Prospect Park is more heavily used and is perhaps more accessible, jutting up against urban neighborhoods on all sides. Unlike pristine Mont-Royal, Prospect includes a kiddies zoo, many baseball fields, a tennis centre and running track.
In the summer, concerts are held at a band shell, some free, some for pay. I strolled through the park to catch a few minutes of one show, which while gratis, was actually not worth the price of admission.
But what the heck, the beer, wine and fast food under the
But it's only a half an hour subway ride to Madison Square Garden in Manhattan and about 50 minutes to Citi Field or Yankee Stadium for major league baseball..
I attended a Basketball game at Brooklyn's brand new ultra-modern Barclays Centre and was pleasantly surprised by the atmosphere.
Management has made it a priority to make it a family venue, patrons are warned through a series of ongoing announcements via the big screen that inappropriate dress, loud swearing and boisterous behaviour is not tolerated.
There are no national fast food concessions in the building, food kiosks are all local Brooklyn favourites, a step above and yes, there is even a Kosher Deli.
A great experience.
Each neighbourhood is teeming with local stores, including small food stores that serve local needs.
There are no big shopping malls as we find in Montreal, the one centre that I visited, taking my grandchild to Chuckie Cheese (an amusement centre for kids) was the Atlantic Terminal which boasted a Target and a Pathmark supermarket, one of the few large grocery stores.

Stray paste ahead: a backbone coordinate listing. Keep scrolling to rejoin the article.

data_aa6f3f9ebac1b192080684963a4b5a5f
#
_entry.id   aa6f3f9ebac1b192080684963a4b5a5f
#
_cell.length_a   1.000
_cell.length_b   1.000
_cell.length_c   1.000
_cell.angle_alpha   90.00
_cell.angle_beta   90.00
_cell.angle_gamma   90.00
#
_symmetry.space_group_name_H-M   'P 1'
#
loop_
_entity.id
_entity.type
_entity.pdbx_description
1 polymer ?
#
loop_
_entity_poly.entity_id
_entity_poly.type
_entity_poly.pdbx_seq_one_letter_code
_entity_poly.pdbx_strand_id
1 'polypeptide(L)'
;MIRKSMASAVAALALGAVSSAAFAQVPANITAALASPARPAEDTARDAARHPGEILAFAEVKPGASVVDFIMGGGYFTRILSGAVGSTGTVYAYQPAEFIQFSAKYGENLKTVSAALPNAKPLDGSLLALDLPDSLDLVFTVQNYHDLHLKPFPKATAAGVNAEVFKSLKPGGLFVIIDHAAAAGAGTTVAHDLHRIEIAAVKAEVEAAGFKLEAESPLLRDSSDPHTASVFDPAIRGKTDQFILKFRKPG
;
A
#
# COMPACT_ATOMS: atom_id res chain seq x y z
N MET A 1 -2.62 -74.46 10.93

By the way, my great uncle actually founded the parent company of Pathmark, but this was my first time visiting one. It was nothing special.
The rest of the mall was pretty crappy and that's being generous.
Interestingly, there is a movement to keep Walmart out of Brooklyn because of it's poor reputation as an employer. Yup, believe it or not, there are no Walmarts in New York City!
At the other end of the scale is Costco, a company that is renowned for good wages and benefits. I am a Costcoholic and found one in Brooklyn that boasts two floors.
How does it compare to the Costco in Montreal? ....Much more selection, but the prices are just about the same.
There's talk of Whole Foods putting up a large store, complete with a rooftop greenhouse, meant to satisfy Brooklyn locavores.
It may sound exotic but I also heard that the same type rooftop greenhouse project is going up in Laval, probably more to do with winter than anything else.